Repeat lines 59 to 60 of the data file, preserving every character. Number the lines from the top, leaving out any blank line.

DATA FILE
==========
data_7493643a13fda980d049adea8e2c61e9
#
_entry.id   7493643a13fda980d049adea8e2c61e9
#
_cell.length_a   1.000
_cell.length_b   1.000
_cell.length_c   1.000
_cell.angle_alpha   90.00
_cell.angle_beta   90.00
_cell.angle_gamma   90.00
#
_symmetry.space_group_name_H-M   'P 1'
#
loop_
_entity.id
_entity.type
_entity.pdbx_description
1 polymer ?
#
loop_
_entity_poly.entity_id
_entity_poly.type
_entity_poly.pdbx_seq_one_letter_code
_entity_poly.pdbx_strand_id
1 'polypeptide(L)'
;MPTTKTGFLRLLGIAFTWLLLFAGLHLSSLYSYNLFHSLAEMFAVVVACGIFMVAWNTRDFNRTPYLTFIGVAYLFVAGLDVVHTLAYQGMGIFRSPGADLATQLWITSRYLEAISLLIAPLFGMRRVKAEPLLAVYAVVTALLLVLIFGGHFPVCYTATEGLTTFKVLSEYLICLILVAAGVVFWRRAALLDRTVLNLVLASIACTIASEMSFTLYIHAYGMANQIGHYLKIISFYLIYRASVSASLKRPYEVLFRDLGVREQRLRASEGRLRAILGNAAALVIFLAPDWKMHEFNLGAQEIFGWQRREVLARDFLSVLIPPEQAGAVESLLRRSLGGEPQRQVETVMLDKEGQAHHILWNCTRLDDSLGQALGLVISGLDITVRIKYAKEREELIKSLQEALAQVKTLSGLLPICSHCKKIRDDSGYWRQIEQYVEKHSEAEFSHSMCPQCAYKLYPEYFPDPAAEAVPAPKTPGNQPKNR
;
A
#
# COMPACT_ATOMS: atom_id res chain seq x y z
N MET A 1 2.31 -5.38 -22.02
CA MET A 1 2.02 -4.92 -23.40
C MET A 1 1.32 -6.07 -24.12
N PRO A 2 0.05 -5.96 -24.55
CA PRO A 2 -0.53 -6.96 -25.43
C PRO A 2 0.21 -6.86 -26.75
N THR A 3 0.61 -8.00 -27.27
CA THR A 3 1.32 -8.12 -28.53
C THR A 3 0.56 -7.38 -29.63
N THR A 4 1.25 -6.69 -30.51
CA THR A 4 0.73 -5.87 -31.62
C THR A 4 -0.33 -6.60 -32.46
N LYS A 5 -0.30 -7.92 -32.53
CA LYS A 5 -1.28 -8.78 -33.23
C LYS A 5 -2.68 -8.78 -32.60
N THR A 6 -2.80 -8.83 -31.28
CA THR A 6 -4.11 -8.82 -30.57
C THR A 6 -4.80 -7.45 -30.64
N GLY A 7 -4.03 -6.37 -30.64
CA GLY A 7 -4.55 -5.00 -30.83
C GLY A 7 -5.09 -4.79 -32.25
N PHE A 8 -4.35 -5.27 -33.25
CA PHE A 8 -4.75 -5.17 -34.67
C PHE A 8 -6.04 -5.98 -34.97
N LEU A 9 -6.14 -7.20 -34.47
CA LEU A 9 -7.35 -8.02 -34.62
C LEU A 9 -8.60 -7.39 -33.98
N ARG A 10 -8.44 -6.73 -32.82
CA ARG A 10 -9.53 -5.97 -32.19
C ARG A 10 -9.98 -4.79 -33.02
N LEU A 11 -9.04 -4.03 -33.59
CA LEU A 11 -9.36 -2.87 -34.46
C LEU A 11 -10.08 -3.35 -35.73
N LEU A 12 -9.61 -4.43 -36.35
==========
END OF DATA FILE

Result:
CA ARG A 10 -9.53 -5.97 -32.19
C ARG A 10 -9.98 -4.79 -33.02